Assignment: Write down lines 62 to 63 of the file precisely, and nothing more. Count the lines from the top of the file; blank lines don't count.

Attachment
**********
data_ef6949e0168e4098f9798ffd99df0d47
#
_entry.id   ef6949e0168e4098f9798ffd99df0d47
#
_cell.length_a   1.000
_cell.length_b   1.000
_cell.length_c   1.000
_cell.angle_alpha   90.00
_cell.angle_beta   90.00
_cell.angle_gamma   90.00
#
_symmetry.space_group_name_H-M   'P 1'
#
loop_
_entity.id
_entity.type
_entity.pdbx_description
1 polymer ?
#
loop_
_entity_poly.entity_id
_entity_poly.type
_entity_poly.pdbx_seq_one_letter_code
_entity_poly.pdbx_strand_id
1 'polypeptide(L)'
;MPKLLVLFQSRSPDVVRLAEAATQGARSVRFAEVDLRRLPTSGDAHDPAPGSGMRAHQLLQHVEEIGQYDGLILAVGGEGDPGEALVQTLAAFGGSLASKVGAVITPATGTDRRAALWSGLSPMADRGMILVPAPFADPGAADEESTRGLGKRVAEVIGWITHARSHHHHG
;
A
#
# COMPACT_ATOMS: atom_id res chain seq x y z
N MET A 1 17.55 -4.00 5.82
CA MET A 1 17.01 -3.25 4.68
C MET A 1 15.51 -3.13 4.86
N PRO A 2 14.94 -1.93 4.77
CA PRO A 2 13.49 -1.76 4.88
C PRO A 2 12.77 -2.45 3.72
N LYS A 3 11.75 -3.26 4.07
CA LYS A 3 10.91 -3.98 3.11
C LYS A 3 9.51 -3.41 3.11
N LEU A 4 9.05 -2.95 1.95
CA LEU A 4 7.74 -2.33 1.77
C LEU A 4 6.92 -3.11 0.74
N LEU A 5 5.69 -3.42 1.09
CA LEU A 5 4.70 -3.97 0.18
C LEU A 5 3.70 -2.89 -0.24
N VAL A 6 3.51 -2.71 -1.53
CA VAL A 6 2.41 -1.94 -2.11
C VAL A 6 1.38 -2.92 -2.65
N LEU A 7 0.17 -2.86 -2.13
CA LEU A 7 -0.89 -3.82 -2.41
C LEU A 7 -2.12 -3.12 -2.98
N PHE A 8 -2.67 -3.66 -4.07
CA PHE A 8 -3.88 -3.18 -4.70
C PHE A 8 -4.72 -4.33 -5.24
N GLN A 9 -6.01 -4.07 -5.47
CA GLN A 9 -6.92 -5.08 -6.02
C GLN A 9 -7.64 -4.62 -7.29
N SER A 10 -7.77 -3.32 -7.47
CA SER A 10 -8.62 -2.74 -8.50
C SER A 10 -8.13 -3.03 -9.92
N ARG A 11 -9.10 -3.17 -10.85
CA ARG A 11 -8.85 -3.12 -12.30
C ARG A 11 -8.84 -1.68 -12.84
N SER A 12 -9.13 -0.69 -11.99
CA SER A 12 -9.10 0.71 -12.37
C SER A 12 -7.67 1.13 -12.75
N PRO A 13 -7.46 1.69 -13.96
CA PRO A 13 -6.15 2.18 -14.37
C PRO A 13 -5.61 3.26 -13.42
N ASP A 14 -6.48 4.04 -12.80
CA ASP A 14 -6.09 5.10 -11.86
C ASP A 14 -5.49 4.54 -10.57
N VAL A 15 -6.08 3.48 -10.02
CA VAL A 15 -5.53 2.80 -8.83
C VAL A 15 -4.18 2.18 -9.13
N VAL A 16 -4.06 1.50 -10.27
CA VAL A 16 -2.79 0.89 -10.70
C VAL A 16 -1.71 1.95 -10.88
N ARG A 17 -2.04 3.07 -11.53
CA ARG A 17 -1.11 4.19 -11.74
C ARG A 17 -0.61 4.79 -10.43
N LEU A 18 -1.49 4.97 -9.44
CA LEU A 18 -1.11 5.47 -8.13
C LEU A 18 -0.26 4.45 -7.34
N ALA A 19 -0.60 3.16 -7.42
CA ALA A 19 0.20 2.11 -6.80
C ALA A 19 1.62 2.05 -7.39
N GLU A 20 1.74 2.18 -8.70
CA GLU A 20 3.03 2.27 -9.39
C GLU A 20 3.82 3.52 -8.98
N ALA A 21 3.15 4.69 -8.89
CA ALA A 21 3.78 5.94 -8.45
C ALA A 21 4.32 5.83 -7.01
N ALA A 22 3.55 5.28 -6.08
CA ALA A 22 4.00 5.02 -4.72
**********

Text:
CA ARG A 11 -8.85 -3.12 -12.30
C ARG A 11 -8.84 -1.68 -12.84